Rising Valuations May Reflect Improved Credit Conditions


  • The municipal credit backdrop is better than many expected and will likely remain strong into 2022.
  • Market strength is largely priced into high quality, tax-advantaged municipal bonds, which feature generationally low yields and rich valuations relative to corporate bonds and U.S. Treasuries.
  • High yield municipals outperformed their investment-grade counterparts in the first nine months of 2021, with spreads narrowing closer to what we consider fair value.
  • Puerto Rico’s exit from bankruptcy offers potential long-term opportunity for tax-sensitive investors.

Retail demand for municipal bonds continued to surge in the third quarter, following a solid first half. The credit backdrop has vastly improved – and with it, retail demand – aided by the U.S. Federal Reserve’s (Fed) broad array of actions to support the economy, including direct help for state and local governments. Expectations for higher tax rates in 2022 are also adding to investor confidence. Consequently, municipal bonds have performed better than expected, and we believe demand will remain strong into 2022. Much of the good news, however, is already baked into valuations, with high quality municipals featuring generationally low yields and rich valuations relative to taxable corporates and U.S. Treasuries.

Credit conditions on the mend but recovery has been uneven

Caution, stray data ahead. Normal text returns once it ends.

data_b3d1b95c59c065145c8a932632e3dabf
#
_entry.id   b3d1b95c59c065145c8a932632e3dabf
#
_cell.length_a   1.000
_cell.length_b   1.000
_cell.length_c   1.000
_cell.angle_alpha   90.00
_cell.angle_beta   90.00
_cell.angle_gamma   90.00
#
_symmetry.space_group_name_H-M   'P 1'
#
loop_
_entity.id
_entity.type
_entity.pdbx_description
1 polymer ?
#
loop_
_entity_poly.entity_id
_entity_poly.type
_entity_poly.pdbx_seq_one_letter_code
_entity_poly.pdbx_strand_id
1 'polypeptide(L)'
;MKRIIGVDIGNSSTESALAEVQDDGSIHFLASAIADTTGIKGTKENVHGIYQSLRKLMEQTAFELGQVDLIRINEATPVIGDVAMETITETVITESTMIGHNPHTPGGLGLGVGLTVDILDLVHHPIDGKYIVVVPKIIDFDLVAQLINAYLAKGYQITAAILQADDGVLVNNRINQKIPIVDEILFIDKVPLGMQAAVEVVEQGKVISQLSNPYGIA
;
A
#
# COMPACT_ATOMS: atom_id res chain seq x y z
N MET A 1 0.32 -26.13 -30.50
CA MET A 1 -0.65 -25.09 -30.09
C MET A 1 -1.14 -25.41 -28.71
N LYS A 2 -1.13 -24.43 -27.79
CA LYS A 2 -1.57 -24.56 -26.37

Robust monetary and fiscal support has led to a faster-than-expected recovery from the COVID-19 pandemic for many states and local governments, and the credit cycle has largely turned positive.

Among the indicators of improved credit conditions:

  • Municipal credit rating upgrades have outpaced downgrades throughout much of the year.Footnotei
  • California – the largest issuer of municipal bonds – has turned a $54 billion shortfall for fiscal year 2021 into a $76 billion budget surplus for fiscal year 2022.
  • Following record-setting tax collections in March and April, New Jersey’s revenues are projected to hit all-time highs in fiscal year 2022, with the state now projecting a $10 billion budget surplus for the year – a nearly $4 billion improvement from February estimates.
  • Illinois received two of its first bond rating upgrades in 25 years.
  • House price appreciation is supporting local credit that depends primarily on property tax collections. Footnoteii